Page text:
Sunday, December 20, 2015

Serena Williams: "I Rise." 2015 Sportsperson of the Year

I am a total sucker for a good award. You know, the ones that honor a person for the some version of the "whole person." I believe in every age and in every community certain individuals rise to the top because of who they are andnot but—what they are. When an award gets it right, it's able to do just that. So it should go without saying that Sports Illustrated's Sportsman of the Year is one of my favorites. 
For several years I made the case, like many contributors to SI, that this prestigious award ought to honor the number one tennis player in the world, Serena Williams. I love putting this particular award into historical context and guessing who "should" win it each year, and why. With the success that Williams met on the court long before 2015, I thought for sure she was a worthy candidate. I have written many times about her accomplishments on this blog; her 21 Grand Slam titles, three of which she earned this year are nothing to scoff at. She finished the year 53-3 at 34 years of age, and yet I don't think she deserved the 2015 award. My next blog posting will comment on that.

Rather than take away from an award that was rechristened the Sportsperson of the Year in her honor, I would like to acknowledge what she did—in typical Serena fashion via—what I learned and observed through her  acceptance speech. You can watch it here.

SOTY with her mother and sister.
Williams acknowledged that she was excited to receive Sportsperson of the Year, as this distinction has not been given to a woman in over 30 years. But her claim and the headlines that followed are misleading. While it is true that no singular woman has been named SOTY since Mary Decker—Double World Champion in Track and Field in 1983—many others have shared the award with a male athlete. 

As recently as 2011, Pat Summitt the All-time winningest coach in the NCAA, was recognized with Mike Krzyzewski, (who has the most wins in NCAA men's Division 1 history). Prior to that, the '99 US Women's National Soccer Team claimed the award as a group for their performance as World Cup Champions. Olympians Mary Lou Retton (gymnastics) won more than a gold in 1984 as she was co-named SOTY with Edwin Moses and Bonnie Blair (speed-skating) with Johann Olva Koss (of Norway) in 1994. Serena said for “For all the ladies out there, yes we can do it,” she said. “My hope by winning this award [is that I] can inspire many, many, many more women … to stand right here on this podium and accept another ‘Sportsperson of the Year,’ so yes ladies it can be done.” 

I don't disagree, but I also believe but some context for her feat should have found its way into her speech.
What was particularly inspiring to me is that Serena said "I still have goals and still have dreams of winning, and this award actually makes me want to work harder." Excellence requires on-going refinement and revision. It isn't static. Desire begets desire. Serena's hard work and determination got her to the podium where she beautifully stood, and she wants to do it again. (Although, it's interesting—the only athlete who has won SOTY more than once is Tiger Woods..)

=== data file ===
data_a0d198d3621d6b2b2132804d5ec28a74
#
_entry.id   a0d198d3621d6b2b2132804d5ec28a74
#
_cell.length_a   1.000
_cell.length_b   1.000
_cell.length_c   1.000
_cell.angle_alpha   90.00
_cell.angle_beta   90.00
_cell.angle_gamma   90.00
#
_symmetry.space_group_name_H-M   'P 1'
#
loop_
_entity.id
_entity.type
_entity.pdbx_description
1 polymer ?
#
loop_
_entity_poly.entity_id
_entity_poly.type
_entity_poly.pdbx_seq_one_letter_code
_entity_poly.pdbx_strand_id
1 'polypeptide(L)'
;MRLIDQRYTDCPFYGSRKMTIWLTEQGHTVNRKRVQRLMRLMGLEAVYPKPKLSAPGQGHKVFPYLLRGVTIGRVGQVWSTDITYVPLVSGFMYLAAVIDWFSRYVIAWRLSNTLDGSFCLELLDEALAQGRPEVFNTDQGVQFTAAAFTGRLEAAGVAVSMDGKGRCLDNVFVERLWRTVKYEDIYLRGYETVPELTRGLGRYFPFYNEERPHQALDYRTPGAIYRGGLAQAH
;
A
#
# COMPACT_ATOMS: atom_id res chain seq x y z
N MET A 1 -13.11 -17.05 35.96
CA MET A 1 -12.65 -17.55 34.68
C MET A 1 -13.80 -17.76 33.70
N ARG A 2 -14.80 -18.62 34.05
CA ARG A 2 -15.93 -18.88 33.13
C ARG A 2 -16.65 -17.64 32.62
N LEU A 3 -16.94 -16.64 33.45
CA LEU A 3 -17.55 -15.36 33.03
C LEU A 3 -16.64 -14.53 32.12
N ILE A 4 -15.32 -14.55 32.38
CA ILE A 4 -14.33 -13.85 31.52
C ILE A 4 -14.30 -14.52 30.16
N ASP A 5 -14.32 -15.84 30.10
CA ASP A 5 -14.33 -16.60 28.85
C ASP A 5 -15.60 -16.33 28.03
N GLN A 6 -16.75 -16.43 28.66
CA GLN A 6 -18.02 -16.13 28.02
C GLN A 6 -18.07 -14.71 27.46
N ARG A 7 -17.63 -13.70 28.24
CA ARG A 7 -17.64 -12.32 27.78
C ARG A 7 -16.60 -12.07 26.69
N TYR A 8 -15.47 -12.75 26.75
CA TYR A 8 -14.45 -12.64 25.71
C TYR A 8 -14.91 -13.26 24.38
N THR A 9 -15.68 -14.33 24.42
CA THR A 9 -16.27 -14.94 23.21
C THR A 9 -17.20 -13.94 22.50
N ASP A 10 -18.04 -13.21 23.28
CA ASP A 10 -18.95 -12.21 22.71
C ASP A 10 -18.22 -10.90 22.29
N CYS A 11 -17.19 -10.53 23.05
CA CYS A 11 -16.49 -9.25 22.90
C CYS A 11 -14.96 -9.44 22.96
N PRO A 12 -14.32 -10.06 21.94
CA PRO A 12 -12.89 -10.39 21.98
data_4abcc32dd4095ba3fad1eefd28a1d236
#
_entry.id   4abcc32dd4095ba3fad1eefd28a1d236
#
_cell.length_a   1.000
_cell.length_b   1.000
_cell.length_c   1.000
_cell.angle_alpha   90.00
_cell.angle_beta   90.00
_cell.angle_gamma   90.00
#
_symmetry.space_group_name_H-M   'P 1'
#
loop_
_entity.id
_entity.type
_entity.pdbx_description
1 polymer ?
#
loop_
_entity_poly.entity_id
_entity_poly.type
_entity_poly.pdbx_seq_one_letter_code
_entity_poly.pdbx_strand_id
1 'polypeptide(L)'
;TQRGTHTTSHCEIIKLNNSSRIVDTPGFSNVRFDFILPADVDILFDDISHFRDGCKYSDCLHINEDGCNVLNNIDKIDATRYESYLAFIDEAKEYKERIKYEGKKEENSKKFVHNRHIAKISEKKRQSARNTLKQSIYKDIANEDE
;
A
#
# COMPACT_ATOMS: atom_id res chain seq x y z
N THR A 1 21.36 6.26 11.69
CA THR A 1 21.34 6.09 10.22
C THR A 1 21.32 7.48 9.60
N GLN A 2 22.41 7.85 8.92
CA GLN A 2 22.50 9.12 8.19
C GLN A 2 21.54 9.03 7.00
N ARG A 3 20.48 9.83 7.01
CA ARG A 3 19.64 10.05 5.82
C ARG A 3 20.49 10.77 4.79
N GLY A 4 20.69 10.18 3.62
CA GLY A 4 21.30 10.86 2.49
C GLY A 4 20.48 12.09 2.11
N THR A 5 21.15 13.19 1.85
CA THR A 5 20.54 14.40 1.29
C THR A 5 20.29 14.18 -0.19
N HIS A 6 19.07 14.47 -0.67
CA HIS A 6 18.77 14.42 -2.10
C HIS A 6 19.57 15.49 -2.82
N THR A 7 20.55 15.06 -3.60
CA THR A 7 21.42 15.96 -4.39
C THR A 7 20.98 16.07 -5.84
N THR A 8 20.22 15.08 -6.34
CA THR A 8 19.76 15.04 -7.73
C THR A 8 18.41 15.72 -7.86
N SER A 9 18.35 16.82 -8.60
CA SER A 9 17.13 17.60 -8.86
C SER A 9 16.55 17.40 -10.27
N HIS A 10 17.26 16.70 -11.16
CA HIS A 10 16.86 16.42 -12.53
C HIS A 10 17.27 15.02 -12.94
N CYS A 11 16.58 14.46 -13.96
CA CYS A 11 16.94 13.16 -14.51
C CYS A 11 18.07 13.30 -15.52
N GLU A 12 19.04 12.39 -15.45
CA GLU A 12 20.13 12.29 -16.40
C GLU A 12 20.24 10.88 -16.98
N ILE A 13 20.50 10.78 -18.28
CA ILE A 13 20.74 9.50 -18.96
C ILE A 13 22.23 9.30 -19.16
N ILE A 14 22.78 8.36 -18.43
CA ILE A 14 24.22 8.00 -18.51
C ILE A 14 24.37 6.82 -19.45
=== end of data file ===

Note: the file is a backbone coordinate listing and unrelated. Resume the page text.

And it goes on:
And yet, Williams attributes her success to the very fact that things were not handed to her. "I had to work hard. I had to dedicate myself and I had to be determined." She reminds us of a fact we all know, but continually need to hear. We are better, perhaps our best selves when WE go after it....when we see what we are made of. Yes, we need support and encouragement, but no one becomes SOTY because something is given to an individual. The fire of determination burns hot. The champions have been tested in it and are refined in the process. 

She said, "It requires discipline, hard work and determination. And most importantly self determination. She have to believe in yourself. You have to believe in you."

She mentions what she has overcome—health issues and personal loss. She names the judgment that she battled because of her size, gender and the color of her skin. She makes us smile and she makes us laugh; she did say she was a part time comedian. I wanted to know who else might be in the audience at her side—Drake? and I love that she thanked Sports Illustrated for "giving me a chance to rise."

I will conclude with the poem she shared, by the late Maya Angelou. It speaks to who she is, what she has endured and what's in store for sports fan everywhere. Congratulations Serena Jameka Williams on an honor that is overdue, the 2015 Sportsperson of the Year.

You may write me down in history
With your bitter, twisted lies,
You may trod me in the very dirt
But still, like dust, I’ll rise.

Does my sassiness upset you?
Why are you beset with gloom?
‘Cause I walk like I’ve got oil wells
Pumping in my living room.

Just like moons and like suns,
With the certainty of tides,
Just like hopes springing high,
Still I’ll rise.

Did you want to see me broken?
Bowed head and lowered eyes?
Shoulders falling down like teardrops,
Weakened by my soulful cries?

Does my haughtiness offend you?
Don’t you take it awful hard
‘Cause I laugh like I’ve got gold mines
Diggin’ in my own backyard.

You may shoot me with your words,
You may cut me with your eyes,
You may kill me with your hatefulness,
But still, like air, I’ll rise.

Does my sexiness upset you?
Does it come as a surprise
That I dance like I’ve got diamonds
At the meeting of my thighs?

Out of the huts of history’s shame
I rise
Up from a past that’s rooted in pain
I rise
I’m a black ocean, leaping and wide,
Welling and swelling I bear in the tide.

Leaving behind nights of terror and fear
I rise
Into a daybreak that’s wondrously clear
I rise
Bringing the gifts that my ancestors gave,
I am the dream and the hope of the slave.
I rise
I rise

At the podium

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